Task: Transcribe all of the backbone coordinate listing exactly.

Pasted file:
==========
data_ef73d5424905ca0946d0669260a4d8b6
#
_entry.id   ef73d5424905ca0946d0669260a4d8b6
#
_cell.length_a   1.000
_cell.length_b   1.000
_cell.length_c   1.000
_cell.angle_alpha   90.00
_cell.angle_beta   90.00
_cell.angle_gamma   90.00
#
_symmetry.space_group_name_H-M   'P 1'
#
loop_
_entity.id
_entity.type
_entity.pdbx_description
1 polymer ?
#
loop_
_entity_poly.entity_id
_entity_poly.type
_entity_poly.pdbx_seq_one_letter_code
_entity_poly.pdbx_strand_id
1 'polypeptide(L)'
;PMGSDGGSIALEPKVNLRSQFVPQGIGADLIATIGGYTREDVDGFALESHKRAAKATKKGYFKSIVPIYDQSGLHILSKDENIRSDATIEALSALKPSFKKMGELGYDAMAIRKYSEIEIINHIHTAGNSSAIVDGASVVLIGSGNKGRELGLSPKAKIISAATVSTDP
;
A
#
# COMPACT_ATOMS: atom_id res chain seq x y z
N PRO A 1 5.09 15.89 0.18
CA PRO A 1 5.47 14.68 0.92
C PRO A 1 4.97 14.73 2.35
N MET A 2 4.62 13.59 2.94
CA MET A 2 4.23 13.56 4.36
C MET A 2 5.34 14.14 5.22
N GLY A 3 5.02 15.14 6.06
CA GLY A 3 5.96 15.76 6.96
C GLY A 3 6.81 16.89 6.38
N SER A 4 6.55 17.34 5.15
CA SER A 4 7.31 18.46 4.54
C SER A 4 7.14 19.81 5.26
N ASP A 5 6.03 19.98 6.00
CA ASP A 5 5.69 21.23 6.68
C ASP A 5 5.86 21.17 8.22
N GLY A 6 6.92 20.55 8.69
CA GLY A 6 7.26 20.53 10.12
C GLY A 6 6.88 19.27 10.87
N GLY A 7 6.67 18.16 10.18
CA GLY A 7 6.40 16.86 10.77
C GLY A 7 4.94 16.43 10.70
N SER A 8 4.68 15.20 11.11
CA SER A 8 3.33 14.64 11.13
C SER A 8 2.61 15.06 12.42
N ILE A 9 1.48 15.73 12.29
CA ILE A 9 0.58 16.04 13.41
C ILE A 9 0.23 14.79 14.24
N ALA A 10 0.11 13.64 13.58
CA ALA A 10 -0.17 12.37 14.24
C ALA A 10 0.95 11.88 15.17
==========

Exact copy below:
data_ef73d5424905ca0946d0669260a4d8b6
#
_entry.id   ef73d5424905ca0946d0669260a4d8b6
#
_cell.length_a   1.000
_cell.length_b   1.000
_cell.length_c   1.000
_cell.angle_alpha   90.00
_cell.angle_beta   90.00
_cell.angle_gamma   90.00
#
_symmetry.space_group_name_H-M   'P 1'
#
loop_
_entity.id
_entity.type
_entity.pdbx_description
1 polymer ?
#
loop_
_entity_poly.entity_id
_entity_poly.type
_entity_poly.pdbx_seq_one_letter_code
_entity_poly.pdbx_strand_id
1 'polypeptide(L)'
;PMGSDGGSIALEPKVNLRSQFVPQGIGADLIATIGGYTREDVDGFALESHKRAAKATKKGYFKSIVPIYDQSGLHILSKDENIRSDATIEALSALKPSFKKMGELGYDAMAIRKYSEIEIINHIHTAGNSSAIVDGASVVLIGSGNKGRELGLSPKAKIISAATVSTDP
;
A
#
# COMPACT_ATOMS: atom_id res chain seq x y z
N PRO A 1 5.09 15.89 0.18
CA PRO A 1 5.47 14.68 0.92
C PRO A 1 4.97 14.73 2.35
N MET A 2 4.62 13.59 2.94
CA MET A 2 4.23 13.56 4.36
C MET A 2 5.34 14.14 5.22
N GLY A 3 5.02 15.14 6.06
CA GLY A 3 5.96 15.76 6.96
C GLY A 3 6.81 16.89 6.38
N SER A 4 6.55 17.34 5.15
CA SER A 4 7.31 18.46 4.54
C SER A 4 7.14 19.81 5.26
N ASP A 5 6.03 19.98 6.00
CA ASP A 5 5.69 21.23 6.68
C ASP A 5 5.86 21.17 8.22
N GLY A 6 6.92 20.55 8.69
CA GLY A 6 7.26 20.53 10.12
C GLY A 6 6.88 19.27 10.87
N GLY A 7 6.67 18.16 10.18
CA GLY A 7 6.40 16.86 10.77
C GLY A 7 4.94 16.43 10.70
N SER A 8 4.68 15.20 11.11
CA SER A 8 3.33 14.64 11.13
C SER A 8 2.61 15.06 12.42
N ILE A 9 1.48 15.73 12.29
CA ILE A 9 0.58 16.04 13.41
C ILE A 9 0.23 14.79 14.24
N ALA A 10 0.11 13.64 13.58
CA ALA A 10 -0.17 12.37 14.24
C ALA A 10 0.95 11.88 15.17